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RE: Inability to type ruled not a disability

From: Martin Sloan <martin.sloan@orange.net>
Date: Mon, 20 Aug 2001 00:42:15 +0100
Message-ID: <01C12911.05E410E0.martin.sloan@orange.net>
To: "'Hewitt, Denise'" <Denise.Hewitt@idea.com>, "w3c-wai-ig@w3.org" <w3c-wai-ig@w3.org>, "sec508@trace.wisc.edu" <sec508@trace.wisc.edu>
Having read Yahoo!'s articlet and the original case report, I thought I'd 
add a UK perspective to this debate.

Under the Disability Discrimination Act 1995 (the relevant UK piece of 
legislation), disability is defined as where a person has a:
'physical or mental impairment which has a substantial and long-term 
adverse effect on his ability to carry out normal day-to-day activities' 
(s.1(1))

This seems to roughly mirror the ADA. However, the DDA's definition is 
further qualified in Schedule 1 of the Act which sets out 'normal 
day-to-day activities' with a list of classes, one of which must be 
affected for a disability to be present.

The second category of these is that of 'manual dexterity' which, as my 
dictionary tells me, is 'skill in using one's hands'. As such, I'd have 
thought it beyond doubt that the inability to use a keyboard as a result of 
RSI would be considered a disability. This is surely especially so given, 
as Judge Marsha Berzon said in her dissent, that the use of computers and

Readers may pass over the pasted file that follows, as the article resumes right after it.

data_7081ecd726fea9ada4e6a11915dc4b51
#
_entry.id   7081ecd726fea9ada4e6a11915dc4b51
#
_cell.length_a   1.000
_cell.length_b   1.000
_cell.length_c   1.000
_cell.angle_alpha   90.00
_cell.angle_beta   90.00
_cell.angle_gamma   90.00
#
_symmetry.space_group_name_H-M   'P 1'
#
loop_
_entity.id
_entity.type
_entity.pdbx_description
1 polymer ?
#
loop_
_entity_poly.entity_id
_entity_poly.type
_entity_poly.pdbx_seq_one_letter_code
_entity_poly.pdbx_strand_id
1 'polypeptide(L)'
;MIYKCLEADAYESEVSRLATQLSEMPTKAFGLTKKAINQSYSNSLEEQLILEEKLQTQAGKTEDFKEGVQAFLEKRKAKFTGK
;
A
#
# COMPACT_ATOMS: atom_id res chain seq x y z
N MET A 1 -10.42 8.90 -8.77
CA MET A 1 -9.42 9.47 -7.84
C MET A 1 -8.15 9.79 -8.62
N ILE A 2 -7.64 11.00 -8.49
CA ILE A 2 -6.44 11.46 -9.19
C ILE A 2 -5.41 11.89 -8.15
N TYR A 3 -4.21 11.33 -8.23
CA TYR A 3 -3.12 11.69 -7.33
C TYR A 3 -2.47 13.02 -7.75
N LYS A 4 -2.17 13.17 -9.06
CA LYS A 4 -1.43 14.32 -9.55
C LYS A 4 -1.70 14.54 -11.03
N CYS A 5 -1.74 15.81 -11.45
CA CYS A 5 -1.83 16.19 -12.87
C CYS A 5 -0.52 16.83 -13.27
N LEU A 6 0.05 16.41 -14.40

being able to type are now *essential* skills in the modern workplace.

The case makes reference to the plaintiff being able to carry out a wide 
range of tasks, such as cooking or shopping etc ant therefore the alleged 
disability was not 'substantial' as she could still do lots of things. 
However, had the case been in the UK, the Code of Practice, which 
accompanies the Act, defines substantial as being 'more than minor or 
trvial', rather than affecting a large number of manual tasks as suggested 
in the Appeal court's reading (perhaps 'quality' versus 'quantity'). 
Following this, I would suggest that not being able to use a keyboard, and 
hence work, would be considered to be more than just a minor or trivial 
impairment and thus a disability. Further, there is nothing in the Code of 
Practice to suggest that a different view would be taken.

I don't know how much guidance the ADA gives in defining a disability, 
however, it would seem that in this respect at least the DDA and its 
companion Code are more helpful.

martin.
--
martin.sloan@orange.net
University of Glasgow
Glasgow Graduate School of Law
Received on Sunday, 19 August 2001 19:45:50 GMT

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